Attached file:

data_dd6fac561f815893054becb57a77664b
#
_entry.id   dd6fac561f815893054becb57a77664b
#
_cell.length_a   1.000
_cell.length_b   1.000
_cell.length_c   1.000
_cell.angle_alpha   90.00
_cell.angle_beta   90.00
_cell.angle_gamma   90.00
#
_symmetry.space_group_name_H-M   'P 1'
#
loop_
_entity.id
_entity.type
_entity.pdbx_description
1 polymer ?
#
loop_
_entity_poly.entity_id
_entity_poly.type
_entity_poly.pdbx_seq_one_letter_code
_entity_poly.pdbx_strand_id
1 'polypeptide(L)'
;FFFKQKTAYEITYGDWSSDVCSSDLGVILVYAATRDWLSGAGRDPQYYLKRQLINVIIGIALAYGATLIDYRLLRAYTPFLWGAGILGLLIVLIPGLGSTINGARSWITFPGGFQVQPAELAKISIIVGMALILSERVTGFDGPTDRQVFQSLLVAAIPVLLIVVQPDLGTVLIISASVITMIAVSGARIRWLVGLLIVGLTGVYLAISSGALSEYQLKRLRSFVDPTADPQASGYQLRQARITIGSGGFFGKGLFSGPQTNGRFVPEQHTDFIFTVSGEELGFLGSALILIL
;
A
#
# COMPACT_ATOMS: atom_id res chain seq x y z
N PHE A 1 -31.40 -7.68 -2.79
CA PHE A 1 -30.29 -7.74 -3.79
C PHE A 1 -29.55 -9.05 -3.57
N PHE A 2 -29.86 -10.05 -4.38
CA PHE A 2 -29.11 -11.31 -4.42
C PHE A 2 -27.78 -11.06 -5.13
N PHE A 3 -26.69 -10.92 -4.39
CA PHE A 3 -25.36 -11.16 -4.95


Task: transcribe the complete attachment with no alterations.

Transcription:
data_dd6fac561f815893054becb57a77664b
#
_entry.id   dd6fac561f815893054becb57a77664b
#
_cell.length_a   1.000
_cell.length_b   1.000
_cell.length_c   1.000
_cell.angle_alpha   90.00
_cell.angle_beta   90.00
_cell.angle_gamma   90.00
#
_symmetry.space_group_name_H-M   'P 1'
#
loop_
_entity.id
_entity.type
_entity.pdbx_description
1 polymer ?
#
loop_
_entity_poly.entity_id
_entity_poly.type
_entity_poly.pdbx_seq_one_letter_code
_entity_poly.pdbx_strand_id
1 'polypeptide(L)'
;FFFKQKTAYEITYGDWSSDVCSSDLGVILVYAATRDWLSGAGRDPQYYLKRQLINVIIGIALAYGATLIDYRLLRAYTPFLWGAGILGLLIVLIPGLGSTINGARSWITFPGGFQVQPAELAKISIIVGMALILSERVTGFDGPTDRQVFQSLLVAAIPVLLIVVQPDLGTVLIISASVITMIAVSGARIRWLVGLLIVGLTGVYLAISSGALSEYQLKRLRSFVDPTADPQASGYQLRQARITIGSGGFFGKGLFSGPQTNGRFVPEQHTDFIFTVSGEELGFLGSALILIL
;
A
#
# COMPACT_ATOMS: atom_id res chain seq x y z
N PHE A 1 -31.40 -7.68 -2.79
CA PHE A 1 -30.29 -7.74 -3.79
C PHE A 1 -29.55 -9.05 -3.57
N PHE A 2 -29.86 -10.05 -4.38
CA PHE A 2 -29.11 -11.31 -4.42
C PHE A 2 -27.78 -11.06 -5.13
N PHE A 3 -26.69 -10.92 -4.39
CA PHE A 3 -25.36 -11.16 -4.95